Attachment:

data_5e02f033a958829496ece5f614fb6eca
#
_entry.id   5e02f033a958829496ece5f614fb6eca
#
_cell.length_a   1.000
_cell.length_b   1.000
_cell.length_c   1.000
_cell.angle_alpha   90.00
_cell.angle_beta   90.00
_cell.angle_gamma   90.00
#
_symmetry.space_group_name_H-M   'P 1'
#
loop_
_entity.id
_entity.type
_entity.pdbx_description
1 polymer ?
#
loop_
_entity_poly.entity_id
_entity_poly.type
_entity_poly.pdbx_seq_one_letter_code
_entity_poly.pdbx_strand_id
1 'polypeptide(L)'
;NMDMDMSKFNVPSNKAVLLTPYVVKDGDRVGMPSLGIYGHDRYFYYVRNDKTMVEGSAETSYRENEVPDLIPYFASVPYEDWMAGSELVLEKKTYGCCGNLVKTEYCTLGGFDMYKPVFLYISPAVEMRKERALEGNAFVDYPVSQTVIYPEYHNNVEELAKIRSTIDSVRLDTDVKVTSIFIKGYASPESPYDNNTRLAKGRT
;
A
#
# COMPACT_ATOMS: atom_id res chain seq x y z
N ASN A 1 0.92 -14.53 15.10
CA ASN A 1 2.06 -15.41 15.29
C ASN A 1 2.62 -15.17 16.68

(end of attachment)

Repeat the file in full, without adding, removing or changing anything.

data_5e02f033a958829496ece5f614fb6eca
#
_entry.id   5e02f033a958829496ece5f614fb6eca
#
_cell.length_a   1.000
_cell.length_b   1.000
_cell.length_c   1.000
_cell.angle_alpha   90.00
_cell.angle_beta   90.00
_cell.angle_gamma   90.00
#
_symmetry.space_group_name_H-M   'P 1'
#
loop_
_entity.id
_entity.type
_entity.pdbx_description
1 polymer ?
#
loop_
_entity_poly.entity_id
_entity_poly.type
_entity_poly.pdbx_seq_one_letter_code
_entity_poly.pdbx_strand_id
1 'polypeptide(L)'
;NMDMDMSKFNVPSNKAVLLTPYVVKDGDRVGMPSLGIYGHDRYFYYVRNDKTMVEGSAETSYRENEVPDLIPYFASVPYEDWMAGSELVLEKKTYGCCGNLVKTEYCTLGGFDMYKPVFLYISPAVEMRKERALEGNAFVDYPVSQTVIYPEYHNNVEELAKIRSTIDSVRLDTDVKVTSIFIKGYASPESPYDNNTRLAKGRT
;
A
#
# COMPACT_ATOMS: atom_id res chain seq x y z
N ASN A 1 0.92 -14.53 15.10
CA ASN A 1 2.06 -15.41 15.29
C ASN A 1 2.62 -15.17 16.68